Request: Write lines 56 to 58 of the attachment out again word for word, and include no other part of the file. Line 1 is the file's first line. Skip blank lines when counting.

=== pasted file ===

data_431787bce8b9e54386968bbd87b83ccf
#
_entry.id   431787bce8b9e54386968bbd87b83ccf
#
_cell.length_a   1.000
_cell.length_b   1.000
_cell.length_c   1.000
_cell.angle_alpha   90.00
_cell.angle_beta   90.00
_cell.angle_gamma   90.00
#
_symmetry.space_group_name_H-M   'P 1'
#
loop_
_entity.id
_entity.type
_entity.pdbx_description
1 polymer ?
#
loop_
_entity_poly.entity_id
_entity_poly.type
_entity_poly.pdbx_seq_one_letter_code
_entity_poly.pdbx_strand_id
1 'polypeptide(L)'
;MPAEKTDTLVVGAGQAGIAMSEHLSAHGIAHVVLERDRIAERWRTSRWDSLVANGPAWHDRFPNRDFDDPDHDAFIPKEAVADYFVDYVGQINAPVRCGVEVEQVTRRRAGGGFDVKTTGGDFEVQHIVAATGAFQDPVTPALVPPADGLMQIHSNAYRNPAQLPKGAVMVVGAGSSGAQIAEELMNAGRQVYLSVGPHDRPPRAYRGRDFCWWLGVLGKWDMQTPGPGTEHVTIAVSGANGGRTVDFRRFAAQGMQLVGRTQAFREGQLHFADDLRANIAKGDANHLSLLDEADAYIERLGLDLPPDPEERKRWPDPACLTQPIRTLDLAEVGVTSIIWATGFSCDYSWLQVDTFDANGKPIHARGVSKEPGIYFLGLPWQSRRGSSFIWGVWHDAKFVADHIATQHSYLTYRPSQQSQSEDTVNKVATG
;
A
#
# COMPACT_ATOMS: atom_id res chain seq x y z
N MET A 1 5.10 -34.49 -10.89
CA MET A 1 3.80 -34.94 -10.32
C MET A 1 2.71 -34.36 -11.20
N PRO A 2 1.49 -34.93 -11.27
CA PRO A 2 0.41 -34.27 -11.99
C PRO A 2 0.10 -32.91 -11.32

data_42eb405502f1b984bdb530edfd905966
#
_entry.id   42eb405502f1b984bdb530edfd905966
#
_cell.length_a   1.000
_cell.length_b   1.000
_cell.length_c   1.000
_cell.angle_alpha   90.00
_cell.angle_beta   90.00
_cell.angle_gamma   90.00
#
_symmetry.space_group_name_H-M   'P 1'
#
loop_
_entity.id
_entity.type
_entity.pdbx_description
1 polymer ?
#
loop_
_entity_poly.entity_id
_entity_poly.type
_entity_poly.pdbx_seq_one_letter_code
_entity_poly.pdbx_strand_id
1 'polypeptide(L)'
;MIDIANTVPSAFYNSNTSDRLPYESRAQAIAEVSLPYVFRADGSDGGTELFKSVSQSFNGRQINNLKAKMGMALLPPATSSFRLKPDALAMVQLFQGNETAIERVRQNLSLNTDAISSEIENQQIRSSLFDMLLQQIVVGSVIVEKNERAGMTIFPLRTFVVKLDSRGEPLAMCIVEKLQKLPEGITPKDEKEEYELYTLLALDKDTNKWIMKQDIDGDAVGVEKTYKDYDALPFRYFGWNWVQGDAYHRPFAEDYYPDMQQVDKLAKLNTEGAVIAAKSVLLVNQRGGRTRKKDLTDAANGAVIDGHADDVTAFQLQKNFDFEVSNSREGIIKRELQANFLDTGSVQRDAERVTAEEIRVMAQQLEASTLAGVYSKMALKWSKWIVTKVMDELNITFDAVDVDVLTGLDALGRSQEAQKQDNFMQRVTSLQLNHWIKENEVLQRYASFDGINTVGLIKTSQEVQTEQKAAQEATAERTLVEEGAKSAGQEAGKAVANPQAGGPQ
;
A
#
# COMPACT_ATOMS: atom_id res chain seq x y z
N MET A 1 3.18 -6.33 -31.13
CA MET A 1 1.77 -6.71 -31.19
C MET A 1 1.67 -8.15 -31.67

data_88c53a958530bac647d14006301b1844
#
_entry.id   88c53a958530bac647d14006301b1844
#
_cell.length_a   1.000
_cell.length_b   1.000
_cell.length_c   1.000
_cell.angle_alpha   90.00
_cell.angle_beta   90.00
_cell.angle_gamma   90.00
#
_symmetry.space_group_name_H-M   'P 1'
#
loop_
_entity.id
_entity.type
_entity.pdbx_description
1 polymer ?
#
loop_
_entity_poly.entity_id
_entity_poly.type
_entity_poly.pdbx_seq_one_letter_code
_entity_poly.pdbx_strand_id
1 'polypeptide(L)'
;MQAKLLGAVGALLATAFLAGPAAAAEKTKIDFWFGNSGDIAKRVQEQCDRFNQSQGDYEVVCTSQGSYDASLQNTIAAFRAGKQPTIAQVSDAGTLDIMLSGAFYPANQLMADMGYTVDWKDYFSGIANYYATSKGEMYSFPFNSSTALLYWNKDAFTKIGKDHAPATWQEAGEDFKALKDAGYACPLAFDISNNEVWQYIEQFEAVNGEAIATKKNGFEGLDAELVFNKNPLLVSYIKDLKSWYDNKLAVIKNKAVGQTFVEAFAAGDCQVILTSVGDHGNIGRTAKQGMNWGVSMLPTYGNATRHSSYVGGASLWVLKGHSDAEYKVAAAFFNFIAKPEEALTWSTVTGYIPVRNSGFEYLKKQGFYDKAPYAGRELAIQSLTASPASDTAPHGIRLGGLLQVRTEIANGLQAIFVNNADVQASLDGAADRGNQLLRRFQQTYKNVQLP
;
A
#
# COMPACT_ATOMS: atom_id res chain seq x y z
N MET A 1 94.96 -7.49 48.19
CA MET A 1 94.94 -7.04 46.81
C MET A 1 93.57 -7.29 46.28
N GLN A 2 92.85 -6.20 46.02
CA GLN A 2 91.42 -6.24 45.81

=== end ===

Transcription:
loop_
_entity_poly.entity_id
_entity_poly.type